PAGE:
The U.S. report of larger than expected supply reports from last week is looking to extend this week according to most market speculations. The Organization of Petroleum Exporting Countries and its allies pledge to curb output may be undermined as the US ships more oil to Asia, according to ING Groep NV.
The most significant price action this week is likely to take place after the release of the American Petroleum Institute's weekly inventories report on Tuesday and Wednesday's U.S. Energy Information Administration report.
Oil market participants are looking ahead to monthly reports from OPEC and the IEA this week to see whether the agencies increase their forecasts for USA crude production, according to Giovanni Staunovo, an analyst at UBS Wealth Management.
Brent crude futures were last up 11c on the day at $65.06 a barrel by 10.17am GMT, up from an earlier low of $64.67, while US West Texas Intermediate (WTI) crude futures were up 17c at $61.53 a barrel. Some of that early slide was probably profit-taking after a rise on Friday, said Jim Ritterbusch, president of energy advisory firm Ritterbusch & Associates. That is not far off the 2.957 percent yield on February 21, the highest since the instrument yielded more than 3 percent in January 2014.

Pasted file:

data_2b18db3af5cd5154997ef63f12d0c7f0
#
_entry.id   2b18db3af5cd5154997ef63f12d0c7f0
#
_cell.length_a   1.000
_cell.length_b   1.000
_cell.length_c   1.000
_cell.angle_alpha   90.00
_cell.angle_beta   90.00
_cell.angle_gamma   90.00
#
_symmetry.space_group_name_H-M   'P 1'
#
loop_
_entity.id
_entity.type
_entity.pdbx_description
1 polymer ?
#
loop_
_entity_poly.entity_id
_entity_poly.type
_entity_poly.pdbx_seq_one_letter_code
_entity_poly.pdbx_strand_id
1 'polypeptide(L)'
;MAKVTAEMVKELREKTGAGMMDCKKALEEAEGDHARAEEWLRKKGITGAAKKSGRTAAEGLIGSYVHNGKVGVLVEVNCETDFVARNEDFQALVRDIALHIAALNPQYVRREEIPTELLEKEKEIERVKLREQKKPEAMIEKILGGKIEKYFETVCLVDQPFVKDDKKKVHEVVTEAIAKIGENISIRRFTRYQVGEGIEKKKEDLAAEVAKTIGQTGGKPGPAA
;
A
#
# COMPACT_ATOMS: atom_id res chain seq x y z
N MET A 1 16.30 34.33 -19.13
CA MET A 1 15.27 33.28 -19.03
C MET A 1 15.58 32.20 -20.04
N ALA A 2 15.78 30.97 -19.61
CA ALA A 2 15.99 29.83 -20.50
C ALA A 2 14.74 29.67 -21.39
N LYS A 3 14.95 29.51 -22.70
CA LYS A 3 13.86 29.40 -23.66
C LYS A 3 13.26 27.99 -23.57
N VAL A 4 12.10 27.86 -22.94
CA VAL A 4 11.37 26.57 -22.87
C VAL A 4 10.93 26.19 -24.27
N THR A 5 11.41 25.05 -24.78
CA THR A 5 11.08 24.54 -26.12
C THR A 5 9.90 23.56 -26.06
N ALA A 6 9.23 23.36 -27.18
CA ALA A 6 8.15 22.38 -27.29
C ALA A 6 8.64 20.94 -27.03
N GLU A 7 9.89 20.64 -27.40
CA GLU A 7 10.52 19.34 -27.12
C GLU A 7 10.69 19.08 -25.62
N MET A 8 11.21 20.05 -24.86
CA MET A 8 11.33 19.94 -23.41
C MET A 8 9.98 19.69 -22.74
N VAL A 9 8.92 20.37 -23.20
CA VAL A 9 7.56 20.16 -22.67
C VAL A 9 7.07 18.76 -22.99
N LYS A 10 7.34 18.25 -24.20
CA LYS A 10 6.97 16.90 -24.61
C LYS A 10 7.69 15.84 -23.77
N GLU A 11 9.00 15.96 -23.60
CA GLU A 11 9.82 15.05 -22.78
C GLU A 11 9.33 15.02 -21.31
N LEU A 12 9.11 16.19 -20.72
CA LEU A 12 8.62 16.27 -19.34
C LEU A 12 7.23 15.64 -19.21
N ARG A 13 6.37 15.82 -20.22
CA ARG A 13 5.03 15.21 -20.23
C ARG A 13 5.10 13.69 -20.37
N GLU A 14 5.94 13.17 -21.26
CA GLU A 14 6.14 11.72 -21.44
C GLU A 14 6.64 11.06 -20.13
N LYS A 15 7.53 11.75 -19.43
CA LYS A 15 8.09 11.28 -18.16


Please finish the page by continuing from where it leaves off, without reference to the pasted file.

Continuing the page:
Increased supply did not quell demand for the notes, a positive sign for the heavy issuance expected in the year ahead. "We need to see prices in the short-term trade below $60 to reduce that incentive for USA producers", he said.More news: Man tries to stop hit-and-run driver in Miami with sledge hammer
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OPEC should beware as USA shale producers are set to steal a bigger slice of the market in Asia, which consumes more oil than any other region, according to industry consultant Wood Mackenzie Ltd.
Last week's U.S.jobs data, as well as an easing of fears of a global trade war, boosted stocks across many parts of the world.
MSCI's world equity index .
Emerging market stocks rose 1.21 percent.
The broader trend remained positive for Wall Street's main indexes, which had closed up almost 2 percent on Friday on the strength of the jobs report. Some of the pressure is coming from a recovery in the U.S. Dollar, which could affect foreign demand. The dollar index fell 0.24 percent, with the euro up 0.26 percent at $1.2337. DXY fell 0.21 percent, with the euro up 0.27 percent to $1.2338.